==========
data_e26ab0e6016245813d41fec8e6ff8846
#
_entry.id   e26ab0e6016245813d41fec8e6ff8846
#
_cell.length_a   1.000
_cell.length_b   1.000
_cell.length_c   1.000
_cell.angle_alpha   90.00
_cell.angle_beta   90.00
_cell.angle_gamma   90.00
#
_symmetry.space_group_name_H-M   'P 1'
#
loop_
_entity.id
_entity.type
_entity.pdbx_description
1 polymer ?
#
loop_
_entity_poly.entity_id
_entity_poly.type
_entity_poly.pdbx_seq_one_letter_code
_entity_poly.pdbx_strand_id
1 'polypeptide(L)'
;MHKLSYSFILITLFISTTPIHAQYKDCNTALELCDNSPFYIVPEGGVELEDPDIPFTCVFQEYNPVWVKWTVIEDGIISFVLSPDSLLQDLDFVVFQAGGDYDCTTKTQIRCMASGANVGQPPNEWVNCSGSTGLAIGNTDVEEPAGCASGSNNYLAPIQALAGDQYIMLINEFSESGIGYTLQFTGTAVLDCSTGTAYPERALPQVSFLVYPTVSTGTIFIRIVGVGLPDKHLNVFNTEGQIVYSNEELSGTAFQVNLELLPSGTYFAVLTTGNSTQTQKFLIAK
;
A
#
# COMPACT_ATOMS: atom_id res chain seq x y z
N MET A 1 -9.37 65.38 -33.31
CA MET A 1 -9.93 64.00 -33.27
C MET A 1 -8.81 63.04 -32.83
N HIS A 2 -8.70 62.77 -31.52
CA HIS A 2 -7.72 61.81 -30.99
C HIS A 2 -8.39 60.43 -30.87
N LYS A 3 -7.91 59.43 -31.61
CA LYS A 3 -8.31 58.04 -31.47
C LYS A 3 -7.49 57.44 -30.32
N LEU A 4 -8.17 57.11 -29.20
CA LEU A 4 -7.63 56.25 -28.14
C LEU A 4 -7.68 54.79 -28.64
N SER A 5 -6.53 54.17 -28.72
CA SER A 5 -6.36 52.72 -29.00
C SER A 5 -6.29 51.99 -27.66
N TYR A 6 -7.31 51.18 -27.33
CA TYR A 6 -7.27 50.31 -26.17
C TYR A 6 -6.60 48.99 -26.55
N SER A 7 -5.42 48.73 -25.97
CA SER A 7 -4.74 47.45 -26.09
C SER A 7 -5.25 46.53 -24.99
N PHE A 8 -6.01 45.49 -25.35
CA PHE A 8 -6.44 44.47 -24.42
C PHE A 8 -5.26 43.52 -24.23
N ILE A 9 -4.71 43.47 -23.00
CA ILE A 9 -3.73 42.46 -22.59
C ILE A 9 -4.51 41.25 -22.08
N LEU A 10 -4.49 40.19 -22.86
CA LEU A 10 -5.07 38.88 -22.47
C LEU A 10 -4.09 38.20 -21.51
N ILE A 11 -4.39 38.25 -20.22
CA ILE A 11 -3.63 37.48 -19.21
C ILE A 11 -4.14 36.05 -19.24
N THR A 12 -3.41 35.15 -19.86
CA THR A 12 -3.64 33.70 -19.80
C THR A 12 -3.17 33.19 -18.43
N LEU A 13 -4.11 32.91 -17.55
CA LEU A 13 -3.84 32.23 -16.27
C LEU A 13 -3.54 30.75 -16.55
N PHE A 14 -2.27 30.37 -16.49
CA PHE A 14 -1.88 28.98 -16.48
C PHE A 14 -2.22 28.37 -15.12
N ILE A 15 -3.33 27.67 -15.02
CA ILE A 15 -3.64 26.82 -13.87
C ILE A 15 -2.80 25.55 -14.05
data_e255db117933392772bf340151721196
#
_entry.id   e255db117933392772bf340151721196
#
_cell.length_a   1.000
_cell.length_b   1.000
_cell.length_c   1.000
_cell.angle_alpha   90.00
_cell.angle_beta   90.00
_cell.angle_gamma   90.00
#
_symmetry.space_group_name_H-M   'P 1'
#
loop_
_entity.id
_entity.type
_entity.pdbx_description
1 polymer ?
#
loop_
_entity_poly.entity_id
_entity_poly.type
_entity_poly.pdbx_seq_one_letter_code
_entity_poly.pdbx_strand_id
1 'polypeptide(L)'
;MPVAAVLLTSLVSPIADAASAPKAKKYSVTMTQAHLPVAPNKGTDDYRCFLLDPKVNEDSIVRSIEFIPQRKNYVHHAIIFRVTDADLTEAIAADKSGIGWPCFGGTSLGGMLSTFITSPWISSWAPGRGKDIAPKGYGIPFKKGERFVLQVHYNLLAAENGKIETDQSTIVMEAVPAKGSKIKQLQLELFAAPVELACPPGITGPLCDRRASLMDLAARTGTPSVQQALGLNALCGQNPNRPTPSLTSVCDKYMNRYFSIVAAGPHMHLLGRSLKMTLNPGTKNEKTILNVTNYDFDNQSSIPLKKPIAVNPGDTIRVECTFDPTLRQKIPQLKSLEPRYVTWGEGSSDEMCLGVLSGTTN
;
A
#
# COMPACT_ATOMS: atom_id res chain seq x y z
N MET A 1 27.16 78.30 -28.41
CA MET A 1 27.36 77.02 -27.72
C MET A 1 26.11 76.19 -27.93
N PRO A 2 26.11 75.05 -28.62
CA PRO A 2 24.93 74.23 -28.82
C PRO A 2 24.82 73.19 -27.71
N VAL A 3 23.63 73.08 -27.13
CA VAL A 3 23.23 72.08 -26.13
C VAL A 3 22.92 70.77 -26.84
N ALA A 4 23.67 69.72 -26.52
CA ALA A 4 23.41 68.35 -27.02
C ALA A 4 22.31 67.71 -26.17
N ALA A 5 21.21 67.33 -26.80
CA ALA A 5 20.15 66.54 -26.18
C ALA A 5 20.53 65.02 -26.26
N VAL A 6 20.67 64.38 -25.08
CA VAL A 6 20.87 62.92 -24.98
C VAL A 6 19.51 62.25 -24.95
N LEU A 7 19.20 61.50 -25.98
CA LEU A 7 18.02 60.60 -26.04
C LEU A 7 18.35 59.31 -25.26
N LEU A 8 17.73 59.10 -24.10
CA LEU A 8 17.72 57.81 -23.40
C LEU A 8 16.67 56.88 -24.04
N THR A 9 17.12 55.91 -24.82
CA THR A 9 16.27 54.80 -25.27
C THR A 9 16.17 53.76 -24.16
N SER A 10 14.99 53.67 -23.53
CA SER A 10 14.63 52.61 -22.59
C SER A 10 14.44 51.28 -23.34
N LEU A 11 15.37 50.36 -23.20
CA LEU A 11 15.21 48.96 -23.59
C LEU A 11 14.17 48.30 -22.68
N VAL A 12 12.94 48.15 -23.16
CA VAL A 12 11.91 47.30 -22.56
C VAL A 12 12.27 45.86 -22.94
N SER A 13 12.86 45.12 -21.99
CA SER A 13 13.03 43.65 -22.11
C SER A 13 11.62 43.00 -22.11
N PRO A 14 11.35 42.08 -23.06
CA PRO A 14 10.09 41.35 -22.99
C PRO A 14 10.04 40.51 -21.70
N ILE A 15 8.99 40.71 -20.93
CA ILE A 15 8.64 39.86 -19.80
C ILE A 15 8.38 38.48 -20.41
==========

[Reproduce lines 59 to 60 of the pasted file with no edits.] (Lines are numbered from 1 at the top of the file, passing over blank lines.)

CA LEU A 10 -5.07 38.88 -22.47
C LEU A 10 -4.09 38.20 -21.51